Blaming Neck Problems on PostureDo you wake up with neck pain or stiffness? You're not alone. About one-third of adults under age 40 wake up with neck symptoms at least once a week. What's going on? That's what researchers in Australia are trying to find out.
Many studies have been done trying to link poor posture with neck pain. It makes sense that slumped sitting and forward head posture can cause neck pain. But scientists haven't been able to pin the blame on posture. Too many people have these poor postures without neck pain.
In this study, physical therapists measured neck motion and muscle strength in 40 healthy adults between the ages of 19 and 42. They also looked at posture to see if there is any link between position and pain. All subjects in the study were free of pain and had not received any treatment for neck or back problems.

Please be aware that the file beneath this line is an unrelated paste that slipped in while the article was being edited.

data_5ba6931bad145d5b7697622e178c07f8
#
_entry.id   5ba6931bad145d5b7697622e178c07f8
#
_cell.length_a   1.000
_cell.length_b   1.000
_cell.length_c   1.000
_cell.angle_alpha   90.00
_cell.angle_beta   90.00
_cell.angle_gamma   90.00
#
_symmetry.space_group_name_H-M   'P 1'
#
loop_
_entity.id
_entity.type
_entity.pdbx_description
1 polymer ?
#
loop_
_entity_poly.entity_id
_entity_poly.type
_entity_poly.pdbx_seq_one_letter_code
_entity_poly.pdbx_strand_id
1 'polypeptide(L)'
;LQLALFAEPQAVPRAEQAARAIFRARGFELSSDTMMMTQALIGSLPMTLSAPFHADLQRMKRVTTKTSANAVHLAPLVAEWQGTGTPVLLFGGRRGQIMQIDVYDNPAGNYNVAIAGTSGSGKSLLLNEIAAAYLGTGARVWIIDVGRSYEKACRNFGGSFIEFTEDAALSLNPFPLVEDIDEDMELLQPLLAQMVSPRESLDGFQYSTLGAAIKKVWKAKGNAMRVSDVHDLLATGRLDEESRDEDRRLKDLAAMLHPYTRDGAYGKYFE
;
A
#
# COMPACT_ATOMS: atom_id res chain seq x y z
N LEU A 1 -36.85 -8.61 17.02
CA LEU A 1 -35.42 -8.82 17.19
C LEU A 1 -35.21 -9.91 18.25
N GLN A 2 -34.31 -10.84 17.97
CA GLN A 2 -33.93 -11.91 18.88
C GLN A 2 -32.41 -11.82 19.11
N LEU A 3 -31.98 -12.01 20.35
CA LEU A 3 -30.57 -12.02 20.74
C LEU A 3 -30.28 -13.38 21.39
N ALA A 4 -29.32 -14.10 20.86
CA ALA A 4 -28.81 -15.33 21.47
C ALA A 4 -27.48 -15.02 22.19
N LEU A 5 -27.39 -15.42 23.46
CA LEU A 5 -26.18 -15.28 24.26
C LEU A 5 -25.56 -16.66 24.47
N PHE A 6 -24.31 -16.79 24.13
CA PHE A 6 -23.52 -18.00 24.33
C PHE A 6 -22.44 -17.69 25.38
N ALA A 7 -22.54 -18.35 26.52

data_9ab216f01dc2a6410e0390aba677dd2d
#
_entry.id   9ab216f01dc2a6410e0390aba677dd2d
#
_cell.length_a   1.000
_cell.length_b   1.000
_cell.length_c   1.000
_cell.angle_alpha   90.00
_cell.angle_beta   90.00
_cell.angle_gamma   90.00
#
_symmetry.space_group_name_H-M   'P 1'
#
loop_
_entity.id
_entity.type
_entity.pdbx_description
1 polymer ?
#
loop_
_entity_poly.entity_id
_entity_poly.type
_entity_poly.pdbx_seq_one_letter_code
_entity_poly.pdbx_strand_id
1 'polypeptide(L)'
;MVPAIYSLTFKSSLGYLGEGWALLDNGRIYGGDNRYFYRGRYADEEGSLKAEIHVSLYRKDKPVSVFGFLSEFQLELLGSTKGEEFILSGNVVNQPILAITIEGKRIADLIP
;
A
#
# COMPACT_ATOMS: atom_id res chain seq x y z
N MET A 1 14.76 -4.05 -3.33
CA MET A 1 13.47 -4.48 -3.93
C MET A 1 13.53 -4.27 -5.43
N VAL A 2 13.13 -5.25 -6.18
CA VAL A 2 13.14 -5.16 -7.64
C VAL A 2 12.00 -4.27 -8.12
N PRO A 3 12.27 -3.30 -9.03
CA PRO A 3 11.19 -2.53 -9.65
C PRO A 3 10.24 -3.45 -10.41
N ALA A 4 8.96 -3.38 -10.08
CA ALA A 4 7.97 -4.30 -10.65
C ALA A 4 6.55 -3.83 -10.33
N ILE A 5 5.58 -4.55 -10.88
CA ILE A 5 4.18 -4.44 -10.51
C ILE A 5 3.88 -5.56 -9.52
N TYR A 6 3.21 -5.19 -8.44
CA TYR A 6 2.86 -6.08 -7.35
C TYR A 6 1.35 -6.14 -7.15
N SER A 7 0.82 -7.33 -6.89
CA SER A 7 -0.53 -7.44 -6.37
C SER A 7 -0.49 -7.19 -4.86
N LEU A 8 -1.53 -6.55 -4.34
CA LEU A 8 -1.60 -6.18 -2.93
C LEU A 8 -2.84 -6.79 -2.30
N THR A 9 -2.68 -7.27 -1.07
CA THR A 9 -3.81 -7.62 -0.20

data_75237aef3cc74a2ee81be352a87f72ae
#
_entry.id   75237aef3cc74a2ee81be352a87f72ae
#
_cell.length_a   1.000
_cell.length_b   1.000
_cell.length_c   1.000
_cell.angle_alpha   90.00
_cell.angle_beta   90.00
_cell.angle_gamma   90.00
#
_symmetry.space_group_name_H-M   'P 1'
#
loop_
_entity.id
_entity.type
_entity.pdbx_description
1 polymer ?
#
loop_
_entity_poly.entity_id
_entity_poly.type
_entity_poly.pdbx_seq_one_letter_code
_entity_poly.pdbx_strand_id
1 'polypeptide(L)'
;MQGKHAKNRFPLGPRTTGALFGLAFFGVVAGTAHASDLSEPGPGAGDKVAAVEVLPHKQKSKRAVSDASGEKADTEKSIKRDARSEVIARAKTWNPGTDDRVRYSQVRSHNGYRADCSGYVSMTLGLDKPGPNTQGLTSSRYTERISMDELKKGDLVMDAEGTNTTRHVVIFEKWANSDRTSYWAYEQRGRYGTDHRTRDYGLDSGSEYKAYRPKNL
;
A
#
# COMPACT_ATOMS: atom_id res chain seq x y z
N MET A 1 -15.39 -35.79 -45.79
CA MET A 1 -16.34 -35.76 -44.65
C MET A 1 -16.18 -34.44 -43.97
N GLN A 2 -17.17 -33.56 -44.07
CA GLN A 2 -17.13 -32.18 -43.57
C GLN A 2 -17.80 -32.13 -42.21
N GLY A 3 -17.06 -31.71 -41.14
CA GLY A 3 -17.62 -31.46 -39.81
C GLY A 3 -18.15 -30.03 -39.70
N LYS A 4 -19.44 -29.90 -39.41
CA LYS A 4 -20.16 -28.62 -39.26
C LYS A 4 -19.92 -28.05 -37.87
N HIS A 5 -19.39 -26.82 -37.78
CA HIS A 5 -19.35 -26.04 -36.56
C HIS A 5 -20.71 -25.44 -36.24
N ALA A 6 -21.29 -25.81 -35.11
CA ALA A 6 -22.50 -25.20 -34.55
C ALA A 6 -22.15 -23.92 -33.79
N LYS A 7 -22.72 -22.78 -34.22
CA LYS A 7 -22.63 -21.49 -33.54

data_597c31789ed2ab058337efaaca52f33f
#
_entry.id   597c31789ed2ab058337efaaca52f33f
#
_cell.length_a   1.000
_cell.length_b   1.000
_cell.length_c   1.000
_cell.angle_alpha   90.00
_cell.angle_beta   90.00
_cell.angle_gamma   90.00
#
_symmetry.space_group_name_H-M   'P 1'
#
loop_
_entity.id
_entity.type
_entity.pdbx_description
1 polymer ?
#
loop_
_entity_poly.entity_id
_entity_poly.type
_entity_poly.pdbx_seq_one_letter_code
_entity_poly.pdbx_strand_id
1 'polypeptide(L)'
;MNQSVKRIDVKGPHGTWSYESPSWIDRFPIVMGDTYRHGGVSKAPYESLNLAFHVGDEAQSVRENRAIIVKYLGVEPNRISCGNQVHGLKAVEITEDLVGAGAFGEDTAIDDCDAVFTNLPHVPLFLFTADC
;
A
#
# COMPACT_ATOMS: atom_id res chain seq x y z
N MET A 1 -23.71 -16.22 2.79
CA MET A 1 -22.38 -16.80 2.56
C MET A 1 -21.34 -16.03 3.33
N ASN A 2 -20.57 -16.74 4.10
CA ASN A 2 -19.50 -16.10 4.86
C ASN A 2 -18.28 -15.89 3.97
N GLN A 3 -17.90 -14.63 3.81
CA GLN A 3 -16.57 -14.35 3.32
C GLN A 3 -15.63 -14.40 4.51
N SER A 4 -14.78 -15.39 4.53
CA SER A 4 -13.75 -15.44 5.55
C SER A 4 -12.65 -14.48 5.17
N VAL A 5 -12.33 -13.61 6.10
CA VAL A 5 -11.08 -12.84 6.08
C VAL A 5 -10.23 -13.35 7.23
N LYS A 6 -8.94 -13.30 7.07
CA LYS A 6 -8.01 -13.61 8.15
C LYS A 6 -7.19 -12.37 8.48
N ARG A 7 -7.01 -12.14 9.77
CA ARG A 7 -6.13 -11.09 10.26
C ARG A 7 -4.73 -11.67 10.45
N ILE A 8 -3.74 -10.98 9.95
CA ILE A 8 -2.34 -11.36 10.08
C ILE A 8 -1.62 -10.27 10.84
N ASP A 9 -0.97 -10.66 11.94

After testing, it turns out that 35 percent of these healthy young adults reported neck pain or discomfort more than once. These results match findings from other studies about how often neck pain occurs. The group with neck pain had less neck muscle endurance during testing. They also had less motion when turning their heads to the left and when tilting the head and neck back. There were no differences in posture between the group with neck pain and the group without symptoms.
The authors conclude that posture is not linked with neck symptoms. Other signs of impairment may be more important, such as decreased motion and muscle weakness. Perhaps the impairments in motion and strength are early signs that neck pain will develop later. The researchers expect to use this information to direct their next study of neck pain.
Haejung Lee, MHSc, et al. Cervical Range of Motion Associations with Subclinical Neck Pain. In Spine. January 1, 2004. Vol. 29. No. 1. Pp. 33-40.
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